The revised COLIPA in vitro UVA method D. Moyal*, V. Alard † , C. Bertin ‡ , F. Boyer § , M.W. Brown ¶ , L. Kolbe**, P. Matts †† and M. Pissavini ‡‡ *L’Ore´al Research & Innovation, 25-29 Quai Aulagnier, 92665, Asnie`res Sur Seine, France, † LVMH Recherche, Branche Parfums et Cosme´tique, 185, Avenue de Verdun, 45804, St Jean de Baye, France, ‡ Johnson & Johnson Sante´ Beaute´ France, 1 Rue Camille Desmoulins, 92787, Issy-les- Mouline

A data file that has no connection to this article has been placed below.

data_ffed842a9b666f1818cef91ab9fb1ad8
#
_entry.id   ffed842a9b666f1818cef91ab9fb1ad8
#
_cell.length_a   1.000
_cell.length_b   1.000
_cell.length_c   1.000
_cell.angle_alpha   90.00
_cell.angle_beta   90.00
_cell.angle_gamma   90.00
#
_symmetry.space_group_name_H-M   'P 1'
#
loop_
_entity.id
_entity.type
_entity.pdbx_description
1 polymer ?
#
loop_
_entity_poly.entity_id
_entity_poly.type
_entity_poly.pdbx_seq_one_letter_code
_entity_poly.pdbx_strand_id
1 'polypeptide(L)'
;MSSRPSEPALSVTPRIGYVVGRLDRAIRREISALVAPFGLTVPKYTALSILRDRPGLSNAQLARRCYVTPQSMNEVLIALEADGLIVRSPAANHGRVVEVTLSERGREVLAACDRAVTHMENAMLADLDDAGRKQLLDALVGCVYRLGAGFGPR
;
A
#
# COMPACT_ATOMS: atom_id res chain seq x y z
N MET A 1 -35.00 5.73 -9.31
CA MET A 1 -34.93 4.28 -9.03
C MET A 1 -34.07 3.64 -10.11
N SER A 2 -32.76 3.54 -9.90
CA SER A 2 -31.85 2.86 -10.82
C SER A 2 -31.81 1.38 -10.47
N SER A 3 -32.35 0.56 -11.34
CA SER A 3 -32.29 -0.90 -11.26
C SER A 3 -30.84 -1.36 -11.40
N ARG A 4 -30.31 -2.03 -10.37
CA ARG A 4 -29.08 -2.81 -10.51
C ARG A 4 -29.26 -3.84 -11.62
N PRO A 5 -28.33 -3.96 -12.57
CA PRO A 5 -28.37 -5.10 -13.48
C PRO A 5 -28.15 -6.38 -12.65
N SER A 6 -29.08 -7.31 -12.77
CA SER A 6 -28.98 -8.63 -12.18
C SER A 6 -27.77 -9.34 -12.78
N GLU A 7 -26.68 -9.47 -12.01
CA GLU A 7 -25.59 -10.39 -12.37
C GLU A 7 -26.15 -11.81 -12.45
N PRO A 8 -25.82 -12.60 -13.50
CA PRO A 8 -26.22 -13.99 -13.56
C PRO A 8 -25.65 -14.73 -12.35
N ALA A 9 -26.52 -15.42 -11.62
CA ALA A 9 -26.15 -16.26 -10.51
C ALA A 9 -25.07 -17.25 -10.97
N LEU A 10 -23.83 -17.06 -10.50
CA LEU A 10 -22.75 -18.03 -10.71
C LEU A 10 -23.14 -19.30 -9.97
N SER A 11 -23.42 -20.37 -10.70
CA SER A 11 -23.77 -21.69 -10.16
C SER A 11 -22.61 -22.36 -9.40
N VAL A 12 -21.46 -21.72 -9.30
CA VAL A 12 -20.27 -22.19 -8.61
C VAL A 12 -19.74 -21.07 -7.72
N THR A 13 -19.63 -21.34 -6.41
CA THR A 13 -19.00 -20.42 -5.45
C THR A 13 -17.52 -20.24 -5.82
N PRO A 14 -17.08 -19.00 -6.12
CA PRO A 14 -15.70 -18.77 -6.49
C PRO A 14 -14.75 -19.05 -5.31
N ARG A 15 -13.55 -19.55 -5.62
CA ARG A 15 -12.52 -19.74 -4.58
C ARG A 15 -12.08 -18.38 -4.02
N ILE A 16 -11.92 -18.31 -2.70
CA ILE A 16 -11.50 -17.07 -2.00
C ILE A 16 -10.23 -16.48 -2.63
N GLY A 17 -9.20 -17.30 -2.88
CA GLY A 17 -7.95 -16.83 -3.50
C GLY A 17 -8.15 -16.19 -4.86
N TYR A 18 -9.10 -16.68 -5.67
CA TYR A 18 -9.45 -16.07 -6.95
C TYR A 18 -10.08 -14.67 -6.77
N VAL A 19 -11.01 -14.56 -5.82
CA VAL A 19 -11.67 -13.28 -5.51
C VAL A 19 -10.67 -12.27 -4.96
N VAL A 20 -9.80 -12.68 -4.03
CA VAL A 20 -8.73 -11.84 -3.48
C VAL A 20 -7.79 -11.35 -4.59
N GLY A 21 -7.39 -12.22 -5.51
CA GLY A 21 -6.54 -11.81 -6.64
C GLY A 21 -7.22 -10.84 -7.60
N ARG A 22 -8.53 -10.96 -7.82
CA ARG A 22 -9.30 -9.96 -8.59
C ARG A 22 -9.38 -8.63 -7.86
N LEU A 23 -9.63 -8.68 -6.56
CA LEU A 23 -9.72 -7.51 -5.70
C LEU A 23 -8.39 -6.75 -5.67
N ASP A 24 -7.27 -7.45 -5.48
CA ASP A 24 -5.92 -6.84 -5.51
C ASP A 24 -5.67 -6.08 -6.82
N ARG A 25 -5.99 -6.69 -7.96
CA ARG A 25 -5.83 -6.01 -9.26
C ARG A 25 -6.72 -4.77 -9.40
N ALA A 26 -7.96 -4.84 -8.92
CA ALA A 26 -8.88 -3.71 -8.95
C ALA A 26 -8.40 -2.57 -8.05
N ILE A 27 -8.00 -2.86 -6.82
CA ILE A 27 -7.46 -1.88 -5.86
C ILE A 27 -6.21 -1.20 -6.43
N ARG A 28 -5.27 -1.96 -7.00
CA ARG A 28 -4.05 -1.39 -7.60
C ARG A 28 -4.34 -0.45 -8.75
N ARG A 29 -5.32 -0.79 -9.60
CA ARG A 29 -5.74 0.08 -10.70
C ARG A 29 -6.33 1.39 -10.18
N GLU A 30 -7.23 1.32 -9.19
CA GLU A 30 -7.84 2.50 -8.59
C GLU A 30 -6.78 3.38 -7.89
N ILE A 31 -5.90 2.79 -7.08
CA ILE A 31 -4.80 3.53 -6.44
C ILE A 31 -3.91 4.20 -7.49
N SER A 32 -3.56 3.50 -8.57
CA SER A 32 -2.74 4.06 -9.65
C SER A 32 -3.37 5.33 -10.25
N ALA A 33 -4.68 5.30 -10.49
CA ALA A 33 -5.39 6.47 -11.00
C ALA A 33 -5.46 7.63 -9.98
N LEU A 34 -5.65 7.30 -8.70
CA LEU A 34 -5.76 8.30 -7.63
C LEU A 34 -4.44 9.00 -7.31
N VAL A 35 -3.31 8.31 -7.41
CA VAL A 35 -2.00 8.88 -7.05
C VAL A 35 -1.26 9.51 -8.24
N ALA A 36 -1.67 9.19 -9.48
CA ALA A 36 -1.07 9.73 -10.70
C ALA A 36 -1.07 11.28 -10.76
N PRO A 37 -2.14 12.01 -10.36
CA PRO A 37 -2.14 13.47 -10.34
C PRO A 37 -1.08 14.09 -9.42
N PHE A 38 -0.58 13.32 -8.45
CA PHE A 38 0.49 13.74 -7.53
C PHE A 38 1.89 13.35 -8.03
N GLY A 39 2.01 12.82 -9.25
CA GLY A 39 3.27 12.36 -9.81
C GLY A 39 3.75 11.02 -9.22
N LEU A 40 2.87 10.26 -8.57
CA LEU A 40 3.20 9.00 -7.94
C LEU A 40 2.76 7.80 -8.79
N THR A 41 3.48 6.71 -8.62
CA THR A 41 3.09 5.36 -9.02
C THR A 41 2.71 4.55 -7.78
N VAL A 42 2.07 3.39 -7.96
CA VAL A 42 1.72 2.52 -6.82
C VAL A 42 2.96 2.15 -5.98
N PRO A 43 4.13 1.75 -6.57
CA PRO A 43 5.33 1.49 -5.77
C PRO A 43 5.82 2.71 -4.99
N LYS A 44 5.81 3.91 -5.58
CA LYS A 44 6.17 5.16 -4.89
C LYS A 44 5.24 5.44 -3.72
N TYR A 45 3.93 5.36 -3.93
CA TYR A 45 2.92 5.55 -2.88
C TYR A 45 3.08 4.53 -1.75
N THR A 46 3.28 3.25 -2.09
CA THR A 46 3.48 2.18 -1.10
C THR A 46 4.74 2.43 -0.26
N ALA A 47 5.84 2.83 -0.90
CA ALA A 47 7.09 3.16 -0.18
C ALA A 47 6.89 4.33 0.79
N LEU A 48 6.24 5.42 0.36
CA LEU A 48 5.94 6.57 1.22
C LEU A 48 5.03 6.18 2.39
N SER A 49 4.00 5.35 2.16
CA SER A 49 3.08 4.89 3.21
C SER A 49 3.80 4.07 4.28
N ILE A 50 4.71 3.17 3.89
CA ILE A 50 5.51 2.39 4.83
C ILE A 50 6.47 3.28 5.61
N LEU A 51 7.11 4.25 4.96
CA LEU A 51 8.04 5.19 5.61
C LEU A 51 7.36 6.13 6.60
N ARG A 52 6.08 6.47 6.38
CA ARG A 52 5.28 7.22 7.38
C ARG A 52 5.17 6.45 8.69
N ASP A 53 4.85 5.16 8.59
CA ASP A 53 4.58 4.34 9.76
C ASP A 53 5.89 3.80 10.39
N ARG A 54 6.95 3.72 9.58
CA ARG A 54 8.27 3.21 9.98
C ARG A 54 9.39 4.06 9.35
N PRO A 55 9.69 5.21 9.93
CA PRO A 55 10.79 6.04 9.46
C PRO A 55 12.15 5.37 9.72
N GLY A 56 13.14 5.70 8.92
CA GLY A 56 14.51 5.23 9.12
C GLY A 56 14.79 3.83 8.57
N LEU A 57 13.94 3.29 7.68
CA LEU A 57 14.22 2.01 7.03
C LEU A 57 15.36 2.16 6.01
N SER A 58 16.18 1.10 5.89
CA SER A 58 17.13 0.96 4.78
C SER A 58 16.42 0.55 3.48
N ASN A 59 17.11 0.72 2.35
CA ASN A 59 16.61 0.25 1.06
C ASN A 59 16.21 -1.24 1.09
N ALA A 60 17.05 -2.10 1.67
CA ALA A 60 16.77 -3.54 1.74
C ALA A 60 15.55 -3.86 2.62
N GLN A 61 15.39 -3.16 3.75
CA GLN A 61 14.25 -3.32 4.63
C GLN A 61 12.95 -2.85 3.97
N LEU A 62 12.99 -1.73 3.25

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  The revised COLIPA  in vitro   UVA method D. Moyal*, V. Alard † , C. Bertin ‡ , F. Boyer § , M.W. Brown ¶  , L. Kolbe**, P. Matts †† and M. Pissavini ‡‡ *L’Ore´al Research & Innovation, 25-29 Quai Aulagnier, 92665, Asnie`res Sur Seine, France,  † LVMH Recherche, Branche Parfums et Cosme´tique,185, Avenue de Verdun, 45804, St Jean de Baye, France,  ‡  Johnson & Johnson Sante´ Beaute´ France, 1 Rue Camille Desmoulins, 92787, Issy-les-Moulineaux, France,  § Pierre Fabre Dermo Cosme´tique, 2 Rue Viguerie, 31025, Toulouse, France,  ¶  Alliance Boots Limited, Nottingham NG2 3AA,U.K.,  ** Beiersdorf AG, Forschung und Entwicklung, Troplowitzstraße 17, D  –  22529, Hamburg, Germany,  †† Procter & Gamble, London InnovationCentre, Egham, Surrey TW20 9NW, UK and  ‡‡ Coty-Lancaster, International Research & Development Center, 2 rue de la Lujerneta, 98000, MonacoReceived 25 June 2012, Accepted 30 July 2012 Keywords:  COLIPA,  in vitro , protection, UVA Synopsis A multicentred study derived from the COLIPA  in vitro  UVAmethod was performed to assess the influence of test conditions onUVA protection factor (UVAPF) values in terms of amplitude, repro-ducibility between laboratories and correlation with  in vivo  UVAresults. Eight products with a range of   in vivo  UVAPF from three to29 were used. Two different types of plates, namely high-roughness(5  l m) and low-roughness (2  l m) plates, were used with a differ-ent application rate for each (1.3 mg cm  2 and 0.75 mg cm  2 respectively). The UVR dose applied to both plate types followed thesame principle as the original test (1.2 J. cm  2 9  UVAPF0).Strong, significant correlations between  in vitro  and  in vivo  UVAPFvalues were observed for both plate types (Pearson correla-tion  >  0.9,  P    0.01). The correlation and slope obtained withthe low-roughness plates confirmed the previous results obtainedby COLIPA. Across all laboratories, higher UVAPF values wereobtained on the high-roughness plates ( P  <  0.01). Reproducibilityof UVAPF values between laboratories was comparable betweenthe two plate roughness values (low roughness, COV  =  8%; highroughness, COV  =  12%). Considering the  in vitro / in vivo  compari-sons, a regression slope of 0.83 was observed for the low-roughnessplates, in comparison with a value of 1.05 for the high-roughnessplates. The accuracy of the method was improved, therefore, withthe use of the high-roughness plates. With a constraint to recom-mend the use of only one plate type in the COLIPA UVA  in vitro Test, the high-roughness plate was selected on an on-going basis tolimit variability of results and to provide better accuracy with  invivo  data. Re´ sume´  Une e´tude multicentrique, base´e sur la me´thode UVA  in vitro  duCOLIPA a e´te´ re´alise´e pour e´valuer l’influence des conditions d’essaisur les valeurs du facteur de protection UVA (UVAPF) en termesd’amplitude, de reproductibilite´ entre les laboratoires et de corre´la-tion avec les re´sultats UVA  in vivo . 8 produits couvrant une gammede valeurs  in vivo  UVAPF de 3 a` 29 ont e´te´ utilise´s. Deux diffe´rentstypes de plaques, de rugosite´ e´leve´e (5  μ  m) et de faible rugosite´(2  μ  m) ont e´te´ utilise´s, avec des taux d’application diffe´rents pourchacune.(1.3 mg/cm 󰂲  et 0.75 mg/cm 󰂲 , respectivement). La doseUVR applique´e aux deux types de plaques a suivi le meˆme principeque l’e´preuve initiale (1.2 J/cm  󰂲  x UVAPF0). Des corre´lations forteset significatives entre les valeurs UVAPF  in vitro  et  in vivo  dans lesvaleurs UVAPF ont e´te´ observe´es pour les deux types de plaques(Corre´lation Pearson  >  0.9,  P    0.01). La corre´lation et la penteobtenue avec les plaques a` faible rugosite´ ont confirme´ les re´sultatsante´rieurs obtenus par le COLIPA. Sur l’ensemble des laboratoires,des valeurs UVAPF plus e´leve´es ont e´te´ obtenues sur les plaques derugosite´ e´leve´e ( P  <  0.01). La reproductibilite´ des valeurs UVAPFentre les laboratoires a e´te´ comparable quant aux valeurs de rugo-site´ des plaques (faible rugosite´, COV  =  8%; forte rugosite´, COV  = 12%). Conside´rant la comparaison  in vitro/in vivo , une pente dere´gression de 0.83 a e´te´ observe´e pour les plaques de rugosite´ faible, compare´e a` une valeur de 1.05 pour les plaques de rugosite´e´leve´e. La pre´cision de la me´thode a donc e´te´ ame´liore´e avec l’util-isation des plaques de rugosite´ e´leve´e. Avec la contrainte de recom-mander l’utilisation d’un seul type de plaque dans la me´thode detest UVA in vitro du COLIPA la plaque de forte rugosite´ a e´te´ se´lec-tionne´e afin de limiter la variabilite´ des re´sultats et de fournir unemeilleure concordance avec des donne´es  in vivo. Introduction In recent years, there have been concerted efforts around the globeto incorporate UVA protection into commercial sunscreens and todevelop methods to measure the photoprotection afforded by theseproducts. The COLIPA (European Cosmetics Trade Association) ‘ invitro  Sun Protection Methods’ Task Force was given the remit todevelop an  in vitro  measure of protection from UVA wavelengths,correlated with an  in vivo  measure of the same. The result was theCOLIPA technical guideline published in 2007, ‘Method for the  invitro  determination of UVA protection provided by sunscreenproducts’ [1].The test is based on the measurement of UV radiation (UVR)transmittance through a thin film of sunscreen sample spread ona UVR-transparent roughened substrate, before and after expo-sure to a controlled dose of UVR from a defined source of solar-simulated radiation. By convoluting the ensuing transmissiondata with the action spectrum for  in vivo  Persistent PigmentDarkening (PPD) and the spectral irradiance received from the Correspondence: P. Matts, Procter & Gamble, London InnovationCentre, Egham, Surrey, TW20 9NW, U.K. Tel.: +44 1784 474454; fax:+44 1784 474508; e-mail:   2012 Society of Cosmetic Scientists and the Socie´te´ Franc¸aise de Cosme´tologie 35 International Journal of Cosmetic Science , 2013,  35 , 35–40 doi: 10.1111/j.1468-2494.2012.00748.x  UVA source, an  in vitro  UVA protection factor (UVAPF) is pro-vided, which is correlated with its corresponding  in vivo  PPDvalue [2, 3].In a previous publication [4], we described and summarized themethods and results from the two ring studies critical in the devel-opment of the published COLIPA  in vitro  UVA Test Method [1].Eight laboratories tested a total of 13 sunscreens using this methodand established a very good correlation ( r  2 =  0.83; slope  =  0.84, P  <  0.0001) between resulting  in vitro  UVAPF values andcorresponding values derived from the  in vivo  PPD method. Wedemonstrate through these data that this new method can be usedto provide a reliable  in vitro  metric to describe and label UVA effi-cacy in sunscreen products, in line with the EU Commission recom-mendation 2006/247/EC [5].Substrate roughness and the corresponding dose of sunscreenapplied are two critical parameters in determining reproducibility of results and correlation with  in vivo  data. In the 2007 COLIPA  invitro  UVA guidelines, a dose rate of 0.75 mg cm  2 and a polym-ethylmethacrylate (PMMA) plate with a roughness of   S  a  =  2  l mwere defined. In continuing optimization of the method, the COLI-PA  in vitro  Methods Task Force investigated the use of plates witha higher roughness and this present article summarizes the resultsfrom a new multicentre ring study comparing the 2007 conditions[1] and new proposed conditions. Materials and methods Materials UV spectrophotometer  Six test laboratories used a variety of different UV spectrophotome-ters to conduct the transmission measurements, but it was ensuredthat they all conformed to minimum requirements, as outlined inthe COLIPA  in vitro  UVA Method [1,6,7].All UV spectrophotometers used, spanned the primary wave-band of interest, 290  –  400 nm. The wavelength accuracy of thedevices was within 1 nm, as checked using a mercury spectralstandard lamp or a xenon lamp with a specially doped filter.Device detectors were capable of collecting both the direct anddiffuse portions of UVR transmitted through the roughenedPMMA substrate, either with or without applied sunscreen. Thedynamic range of the device detectors was at least 2.2 absor-bance units. The maximum measured absorbance was  < 90% of the dynamic range of the device used.Lamp sources used by the spectrophotometers emitted continu-ous radiation with no peaks within the 290  –  400 nm wavebandand irradiance was low ( < 0.2 J cm  2 per measurement cycle), sothat photostability of the sunscreen did not become a factor duringspectrophotometric measurement. Monitoring of the UV spectrophotometer  UV spectrophotometers were tested at regular intervals (on amonthly basis) by the measurement of reference samples. A twofoldtest was recommended:(a) Monitoring the instrument’s response and dynamic range withstandard PMMA plates (see Appendix IIA in the published CO-LIPA  in vitro  UVA Method [1,6,7]).(b) Checking wavelength accuracy with an approved standardmaterial (e.g. holmium perchlorate, as recommended in Appen-dix IIB of the published COLIPA  in vitro  UVA Method [1,6,7]). Source for SSR irradiation The spectral irradiance of the artificial UVR source (at the sampleplane) that was used for irradiation was as similar as possible tothe irradiance at ground level under a standard zenith sun asdefined by COLIPA (2006) [8] or in DIN67501 (1999) [9]. TargetUV irradiance therefore was set within the following acceptancelimits (measured at the sample plane): Total UV irradiance (290  –  400 nm) 50  –  140 W m  2 Irradiance ratio of UVA (320  –  400 nm) to UVB (290  –  320 nm) 8  –  22 All laboratories used an Atlas Suntest TM insolator (Atlas MaterialTesting Technology GmbH, Linsengericht, Germany), type CPS/CPS +  or XLS/XLS + , fitted with the UV short cut-off filter and IRdichroic mirror with a temperature during irradiation of samplesmaintained below 40 ° C. Monitoring of the SSR source The emission of the SSR source was checked by a suitably qualifiedexpert using a calibrated spectroradiometer for compliance with thegiven acceptance limits. On an on-going basis, the SSR sourceemission was also monitored using a radiometer. All spectroradi-ometers and radiometers were calibrated according to COLIPArecommendations in the Guideline ‘Monitoring of UV light sources’(2007) [10]. The calibration of the radiometers provides acoefficient of correction between radiometry and spectroradiometrythat helps ensure that all laboratories are applying the same UVRdose. Substrates Each test sunscreen was applied to two types of polymethylmethac-rylate (PMMA) plate:(a) The first type of plate was that described in the COLIPA UVA  invitro  Method published in 2007 [1] and revised in 2009 [6].The average roughness value ( S  a ) of these sand-blasted PMMAplates (supplied by Schonberg GmbH, Hamburg) was approxi-mately 2  l m ( S  a  defined by EUR 15178 EN [11]) with dimen-sions of 5  9  5 cm (surface 25 cm 2 ).(b) The second type of plate used in the study (PMMA plates HD6from Helioscreen, France; dimensions 4.7 cm  9  4.7 cm andsurface area of 22.1 cm 2 ) had a moulded surface topography,providing both lower intra- and inter-batch variation in surfaceroughness [12]. The average Ra value was determined as4.85  l m (referred to as 5- l m plates from hereon). Reference plate Reference plates were produced by spreading a few microlitres of glycerine on the roughened side of the plate, using just enough tothinly coat the entire plate surface (approximately 15  l L for bothtypes of plate). Amount of applied product An application rate of 0.75 mg cm  2 was used on the 2- l m plates(total amount 18.75 mg), and an application rate of 1.3 mg cm  2 was used for the 5- l m plates (total amount 28.7 mg). The1.3 mg cm  2 dose was chosen to ensure a sufficient film thicknesson the higher roughness 5- l m plates [13].   2012 Society of Cosmetic Scientists and the Socie´te´ Franc¸aise de Cosme´tologie International Journal of Cosmetic Science ,  35 , 35–4036The Revised COLIPA  in vitro  UVA method  D. Moyal  et al.  Sample application Product was applied to the roughened side of PMMA plates as alarge number of small droplets of approximate equal volume,distributed evenly over the whole surface of the plate. Positive-displacement automatic pipettes were found ideal for this purpose.To check for the correct application rate, pipettes and/or plateswere weighed before and after dispensing the product.After application and check weighing, the sunscreen productwas spread immediately over the whole surface using light strokeswith a naked fingertip (no finger-cot) ‘pre-saturated’ with theproduct. Spreading was completed in two phases: (a) the productwas first distributed over the entire plate using light pressure, in < 30 s and (b) the distributed sample was then rubbed into therough surface using stronger pressure over a period of 20  –  30 s.Treated samples were then allowed to equilibrate in the dark, atambient temperature, for at least 15 min to help facilitate forma-tion of a standard stabilized product film. Transmission measurements through product-treated plates The UV transmission (monochromatic absorbance data over 290  –  400 nm with 1 nm steps) of at least three PMMA plates, treatedwith product in the manner described above, was measured usinga calibrated UV spectrophotometer. Depending on the spectropho-tometer type, each plate was measured either on a large spot areaor at a number of different sites to ensure that an area of at least2.0 cm 2 was measured in total. Care was taken to ensure thatexactly the same sites on each plate were measured before andafter irradiation, to help reduce variability. Each laboratory appliedeach test product to at least three plates of each type. Exposure to SSR Care was taken to ensure that samples were not exposed to temper-atures of   > 40 ° C during irradiation. In the Atlas Suntest TM insola-tors, for example, air-conditioning units or water-cooled trays wereemployed for this purpose. PMMA plates were also fixed in placeusing suitable means (e.g. the use of a template with wells in thesurface to accommodate the plates) and placed against a non-UVreflective background to minimize reflection of UVR back throughthe sample.The irradiation dose Dx used for exposure of the samples was cal-culated using the same principle for the two different plate types:Dx  =  UVAPF 0  9  1.2 J cm  2 Summary of the different procedure steps After standardized sunscreen film application on roughened PMMAplates (Calculations are detailed in Appendix)(i) transmission measurement with a UV spectrophotometer(ii) iterative adjustment of the absorbance values by coefficient Csuch that  in vitro  SPF now equals  in vivo  SPF(iii) calculation of UVAPF 0  from the corrected spectra(iv) determination of the irradiation dose D;D = UVAPF 0  9  1.2 J cm  2 (v) irradiation of the sunscreen samples with dose D(vi) calculation of UVAPF from the absorption spectra after irradiation(vii) calculation of critical wavelength value after irradiationCalculations are detailed in Appendix. Products tested  Eight products were tested in total, of which seven were marketedproducts of different types with labelled SPF values from 6 to 50 + .Mean  in vitro  UVAPF values for each of these products were deter-mined on 10 subjects. Measured values ranged from 2.9 to 29.4,as shown in Table I.Reference sunscreen S2 (proposed in the COLIPA UVA  in vitro Method issued in 2011 [7]) was also tested. The SPF  in vivo  value usedfor calculations was 16. The  in vivo  UVAPF acceptance range for thereference formulation S2 was from 10.7 to 14.7 (mean value, 12.7). Statistical analysis Normality and homogeneity of variance were checked using aShapiro  –  Wilk test. Intra-laboratory comparisons between the twoplate types were performed using a Student’s  t -test (withsignificance set at  P  <  0.05). For each product, inter-laboratorycomparisons between the two types of plates were performed usinga Student’s  t -test (with significance set at  P  <  0.05). The relation-ship of   in vitro  and  in vivo  UVAPF values obtained for the eightproducts was modelled using simple linear regression for both platetypes, to yield slope, significance and Pearson correlation coefficientmetrics [correlation is significant at the 0.01 level (2-tailed)]. Results Mean UVAPF 0 , UVAPF and critical wavelength results are summa-rized in Table II for the 2- l m plate and in Table III for the 5- l mplate. Table I  Labelled SPF,  in vivo  UVA protection factor values, mean and 95%confidence intervals on 10 subjects, types of products Products Labelled SPF  In vivo   UVAPF Mean (95% CI) Type of product UVA1 SPF50 +  29.4 (26.5  –  32.3) Gel creamUVA2 SPF50 +  25.4 (20.5  –  30.3) LotionUVA3 SPF50 +  21.4 (18.0  –  24.8) CreamUVA4 SPF30 11.9 (10.8  –  13.0) Fluid lotionUVA5 SPF6 2.9 (2.4  –  3.4) LotionUVA6 SPF10 4.9 (4.0  –  5.8) OilUVA7 SPF30 18.5 (15.5  –  21.5) LotionS2 SPF16 12.7 (10.7  –  14.7) * Lotion*Acceptance rangeof in vivo   UVAPF values forS2proposed reference formulation. Table II  UVAPF 0 , UVAPF and critical wavelength results on the 2- l mplates, mean values obtained across six laboratories, standard deviation (SD)and % variance between laboratories ProductUVAPF 0  UVAPF  k cMean SD % Var Mean SD % Var Mean SD % Var UVA1 31.8 3.3 10.5 24.8 3.2 12.8 378 1.3 0.3UVA2 23.2 1.8 7.9 19.9 2.1 10.6 376 1.3 0.3UVA3 22.3 2.1 9.4 18.1 1.1 6.1 377 1.3 0.3UVA4 15.8 1.2 7.7 13.6 1.3 9.2 378 1.3 0.3UVA5 3.8 0.2 5.1 3.5 0.2 4.6 376 1.2 0.3UVA6 4.4 0.3 6.6 4.3 0.3 7.7 373 1.5 0.4UVA7 18.4 1.6 8.9 13.5 1.4 10.7 379 1 0.3S2 14.2 1 7.3 11.5 0.9 7.9 378 2 0.5   2012 Society of Cosmetic Scientists and the Socie´te´ Franc¸aise de Cosme´tologie International Journal of Cosmetic Science ,  35 , 35–40 37The Revised COLIPA  in vitro  UVA method  D. Moyal  et al.  The mean UVAPF values obtained for the reference formulationS2 using the 2- l m or the 5- l m plates were both in the acceptancerange, based on  in vivo  UVAPF values.Both before and after irradiation, mean UVAPF 0  values acrossall laboratories for the 2- l m plates were lower than those for the5- l m plates, whatever the product ( P  <  0.01).The percentage of variability in data between laboratories, beforeand after irradiation, across the eight products was approximately8% using the 2- l m plates and approximately 12% using the 5- l mplates.A summary of   in vitro  UVAPF values obtained using the 2- l m and the 5- l m plates and corresponding  in vivo  UVAPF val-ues is presented in Fig. 1, and a plot  in vitro  values against cor-responding  in vivo  values, along with fitted linear regressioncurves, are presented in Fig. 2. The correlation between  in vitro UVAPF values and  in vivo  UVAPF values was highly significant( P  <  0.01) for both plate plates (Pearson  r  2 correlation values of 0.98 for the 2- l m plates and 0.98 for the 5- l m plates). Interest-ingly, the value of the slope of the regression curve was 0.83for the 2- l m plates and 1.05 for the 5- l m plates (indicating acloser agreement with absolute  in vivo  UVAPF values for the 5- l m plates).After irradiation, critical wavelength values on the 2- l m plateswere lower compared with values obtained using the 5- l m platesacross all laboratories, whatever the product ( P  <  0.01). Variabilityof results between laboratories was very low for either plate type( < 1.0%). Discussion Different types of sunscreen formulation, including creams, lotions,fluids and oils with  in vivo  UVAPF values from 3 to 29, were testedusing two different types of plates and application rate. Using 5- l mroughness plates and a 1.3 mg cm  2 dose rate, UVAPF 0  valueswere higher than those obtained using the 2- l m plates and a0.75 mg cm  2 dose rate which, we hypothesize, demonstrates thesignificant influence of these different test conditions on the shapeof the absorbance curves. The UVR dose applied in the irradiationstep (using D  =  1.2 J cm  2 9  UVAPF 0 ) to the 5- l m plates was onaverage 15% higher than that applied to the 2- l m plates. Becauseof the relative photostability of the formulations tested, however,measured UVAPF values for the 5- l m plates were higher thanthose measured for the 2- l m plates.The variability of the results between laboratories was higher forthe 5- l m plates compared with the 2- l m plates (12% vs. 8%respectively), possibly due to less familiarity with the new platetype by technicians (a significant factor to consider in  in vitro  test-ing). Notwithstanding, the slightly higher variance seen with the5- l m plates is still lower than that achieved with the  in vivo method and, we believe, acceptable. These results agree with previ-ous observations made by Ferrero  et al.  [13].The slope and correlation (0.83;  P  <  0.01) obtained with thelow-roughness plates were in good agreement with previous resultsobtained for this plate type by COLIPA [4]. Conclusion Based on the results obtained, the COLIPA  in vitro  Task Force hasrecommended using only one type of plate to limit possible variabil-ity. The group has selected the higher roughness (5  l m) because of further improved accuracy against the  in vivo  method. Based onthese data, therefore, COLIPA published revised guidelines for themethod for  in vitro  determination of UVA protection in April 2011[7], specifying new specifications for plates’ roughness (5  l m) andapplication rate (1.3 mg cm  2 ). 16111621263136 UVA1 UVA2 UVA3 UVA4 UVA5 UVA6 UVA7 S2       U      V      A      P      F Figure 1  Mean  in vitro  UVA protection factor (UVAPF) values obtained onthe low ( )- and high ( )-roughness plates compared with correspondingmean  in vivo  UVAPF values ( ). y   = 0.8358x y   = 1.0519x 6 11 16 21 26 31    I   n   v   i   t   r   o   U   V   A   P   F In vivo UVAPF Figure 2  Correlation between mean  in vitro  UVA protection factor (UVAPF)values for the high ( )- and low ( )-roughness plates and correspondingmean  in vivo  UVAPF values. Table III  UVAPF 0 , UVAPF and critical wavelength results on the 5- l mplates, mean values obtained across six laboratories, standard deviation (SD)and % variance between laboratories ProductUVAPF 0  UVAPF  k cMean SD % Var Mean SD % Var Mean SD % Var UVA1 34 5.1 15.1 32.1 4.5 14.1 379 1.6 0.4UVA2 26.1 3.6 13.7 23.5 1.8 7.8 377 0.9 0.2UVA3 28.4 5.7 20.2 22.2 4 18 379 1.6 0.4UVA4 17.5 3.2 18.3 15.8 2.7 16.9 379 1.8 0.5UVA5 4.3 0.2 4.8 3.9 0.3 7.5 378 1 0.3UVA6 6.8 0.7 10.7 6.6 0.8 12.5 378 1 0.3UVA7 21.8 2.7 12.3 19.1 2.6 13.8 380 2 0.4S2 15.2 0.7 4.3 14.1 1.2 8.1 381 1 0.3   2012 Society of Cosmetic Scientists and the Socie´te´ Franc¸aise de Cosme´tologie International Journal of Cosmetic Science ,  35 , 35–4038The Revised COLIPA  in vitro  UVA method  D. Moyal  et al.